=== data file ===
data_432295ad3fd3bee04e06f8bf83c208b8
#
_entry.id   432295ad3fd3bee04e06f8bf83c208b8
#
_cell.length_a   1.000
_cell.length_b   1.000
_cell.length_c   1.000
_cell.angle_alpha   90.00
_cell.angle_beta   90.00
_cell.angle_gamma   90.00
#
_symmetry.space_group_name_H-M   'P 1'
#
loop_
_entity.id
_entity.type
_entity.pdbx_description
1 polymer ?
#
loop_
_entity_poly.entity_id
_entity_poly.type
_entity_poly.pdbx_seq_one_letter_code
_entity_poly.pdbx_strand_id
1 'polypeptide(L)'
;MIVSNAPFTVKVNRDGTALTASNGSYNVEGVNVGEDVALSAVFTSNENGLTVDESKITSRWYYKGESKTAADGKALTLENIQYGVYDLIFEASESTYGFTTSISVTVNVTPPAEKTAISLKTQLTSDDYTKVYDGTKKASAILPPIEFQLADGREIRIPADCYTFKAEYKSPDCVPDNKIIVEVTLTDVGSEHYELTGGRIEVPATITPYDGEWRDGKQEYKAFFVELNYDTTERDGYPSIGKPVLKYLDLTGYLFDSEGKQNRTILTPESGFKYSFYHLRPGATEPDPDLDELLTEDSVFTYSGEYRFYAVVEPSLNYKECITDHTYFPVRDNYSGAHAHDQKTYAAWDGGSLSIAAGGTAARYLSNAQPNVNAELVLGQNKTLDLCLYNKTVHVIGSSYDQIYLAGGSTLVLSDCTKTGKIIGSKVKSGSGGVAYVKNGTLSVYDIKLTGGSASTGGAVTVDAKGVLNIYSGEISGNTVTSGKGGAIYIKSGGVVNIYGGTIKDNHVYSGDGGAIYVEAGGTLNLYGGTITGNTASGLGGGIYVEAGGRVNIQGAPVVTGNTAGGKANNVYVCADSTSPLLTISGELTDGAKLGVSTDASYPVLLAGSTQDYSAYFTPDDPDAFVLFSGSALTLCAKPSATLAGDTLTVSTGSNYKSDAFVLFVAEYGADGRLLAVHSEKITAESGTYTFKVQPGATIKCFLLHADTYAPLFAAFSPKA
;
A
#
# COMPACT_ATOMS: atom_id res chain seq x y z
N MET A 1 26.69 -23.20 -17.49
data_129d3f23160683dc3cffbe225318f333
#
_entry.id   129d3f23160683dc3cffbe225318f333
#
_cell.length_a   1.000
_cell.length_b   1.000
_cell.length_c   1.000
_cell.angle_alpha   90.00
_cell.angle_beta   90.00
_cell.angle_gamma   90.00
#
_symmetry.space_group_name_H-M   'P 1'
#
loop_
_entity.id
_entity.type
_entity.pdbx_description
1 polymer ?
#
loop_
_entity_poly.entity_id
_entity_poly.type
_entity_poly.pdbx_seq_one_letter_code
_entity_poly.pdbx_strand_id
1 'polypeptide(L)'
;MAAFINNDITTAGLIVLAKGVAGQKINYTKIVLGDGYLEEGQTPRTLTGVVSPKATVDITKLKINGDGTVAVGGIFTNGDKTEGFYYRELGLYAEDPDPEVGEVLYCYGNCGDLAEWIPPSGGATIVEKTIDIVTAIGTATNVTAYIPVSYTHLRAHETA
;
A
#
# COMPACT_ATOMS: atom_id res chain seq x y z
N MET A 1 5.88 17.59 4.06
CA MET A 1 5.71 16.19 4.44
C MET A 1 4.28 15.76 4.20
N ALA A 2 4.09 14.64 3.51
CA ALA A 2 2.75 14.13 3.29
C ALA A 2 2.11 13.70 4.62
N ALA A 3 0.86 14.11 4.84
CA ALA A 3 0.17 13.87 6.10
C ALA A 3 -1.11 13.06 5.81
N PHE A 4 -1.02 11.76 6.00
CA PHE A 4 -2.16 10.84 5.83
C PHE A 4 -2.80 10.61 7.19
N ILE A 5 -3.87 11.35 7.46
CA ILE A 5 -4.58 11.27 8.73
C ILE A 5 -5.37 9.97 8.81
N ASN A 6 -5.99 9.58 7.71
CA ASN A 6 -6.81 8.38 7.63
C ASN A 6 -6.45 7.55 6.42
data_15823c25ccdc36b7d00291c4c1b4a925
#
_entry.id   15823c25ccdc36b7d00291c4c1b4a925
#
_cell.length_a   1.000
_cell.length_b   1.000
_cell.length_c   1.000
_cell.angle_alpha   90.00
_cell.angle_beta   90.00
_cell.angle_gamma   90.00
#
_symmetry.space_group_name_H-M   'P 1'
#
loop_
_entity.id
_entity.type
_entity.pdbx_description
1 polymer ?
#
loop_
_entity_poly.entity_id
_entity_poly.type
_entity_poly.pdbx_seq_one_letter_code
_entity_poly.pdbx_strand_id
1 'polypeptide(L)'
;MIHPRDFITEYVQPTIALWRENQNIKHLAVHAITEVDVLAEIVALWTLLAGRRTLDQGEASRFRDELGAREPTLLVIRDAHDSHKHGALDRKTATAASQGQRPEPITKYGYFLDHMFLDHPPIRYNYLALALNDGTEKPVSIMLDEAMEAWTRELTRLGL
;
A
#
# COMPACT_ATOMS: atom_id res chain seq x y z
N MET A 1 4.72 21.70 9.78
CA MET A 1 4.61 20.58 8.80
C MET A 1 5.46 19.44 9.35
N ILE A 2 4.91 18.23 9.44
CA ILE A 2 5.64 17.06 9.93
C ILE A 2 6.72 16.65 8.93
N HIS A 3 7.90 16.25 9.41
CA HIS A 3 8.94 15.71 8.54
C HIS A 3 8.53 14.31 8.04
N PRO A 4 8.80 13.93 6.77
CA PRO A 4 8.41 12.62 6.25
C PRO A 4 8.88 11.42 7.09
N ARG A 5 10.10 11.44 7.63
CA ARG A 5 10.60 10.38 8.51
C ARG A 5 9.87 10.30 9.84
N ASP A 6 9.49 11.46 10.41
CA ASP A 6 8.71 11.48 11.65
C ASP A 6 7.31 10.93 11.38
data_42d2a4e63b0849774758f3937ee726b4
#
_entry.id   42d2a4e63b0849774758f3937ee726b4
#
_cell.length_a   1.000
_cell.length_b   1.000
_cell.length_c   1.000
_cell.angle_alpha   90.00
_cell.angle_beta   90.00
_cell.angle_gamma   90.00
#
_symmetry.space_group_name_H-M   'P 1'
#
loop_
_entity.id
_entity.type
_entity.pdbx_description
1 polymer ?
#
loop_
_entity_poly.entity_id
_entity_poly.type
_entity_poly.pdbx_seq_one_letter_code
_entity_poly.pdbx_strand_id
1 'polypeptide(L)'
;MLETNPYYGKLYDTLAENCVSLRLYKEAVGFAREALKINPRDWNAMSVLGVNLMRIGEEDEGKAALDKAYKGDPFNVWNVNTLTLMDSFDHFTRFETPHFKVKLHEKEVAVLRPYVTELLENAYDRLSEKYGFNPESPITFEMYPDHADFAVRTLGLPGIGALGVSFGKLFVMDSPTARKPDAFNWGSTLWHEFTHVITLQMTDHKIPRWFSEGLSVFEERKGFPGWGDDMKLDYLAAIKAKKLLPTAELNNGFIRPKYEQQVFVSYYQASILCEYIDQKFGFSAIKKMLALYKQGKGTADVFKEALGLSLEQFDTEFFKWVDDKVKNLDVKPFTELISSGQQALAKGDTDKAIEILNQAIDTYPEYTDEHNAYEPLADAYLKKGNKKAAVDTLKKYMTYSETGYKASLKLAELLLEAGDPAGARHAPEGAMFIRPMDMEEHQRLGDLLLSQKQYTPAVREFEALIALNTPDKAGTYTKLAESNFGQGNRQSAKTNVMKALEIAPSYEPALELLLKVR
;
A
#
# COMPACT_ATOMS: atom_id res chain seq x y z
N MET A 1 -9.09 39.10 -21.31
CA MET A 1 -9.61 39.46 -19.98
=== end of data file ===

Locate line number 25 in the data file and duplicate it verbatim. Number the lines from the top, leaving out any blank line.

1 'polypeptide(L)'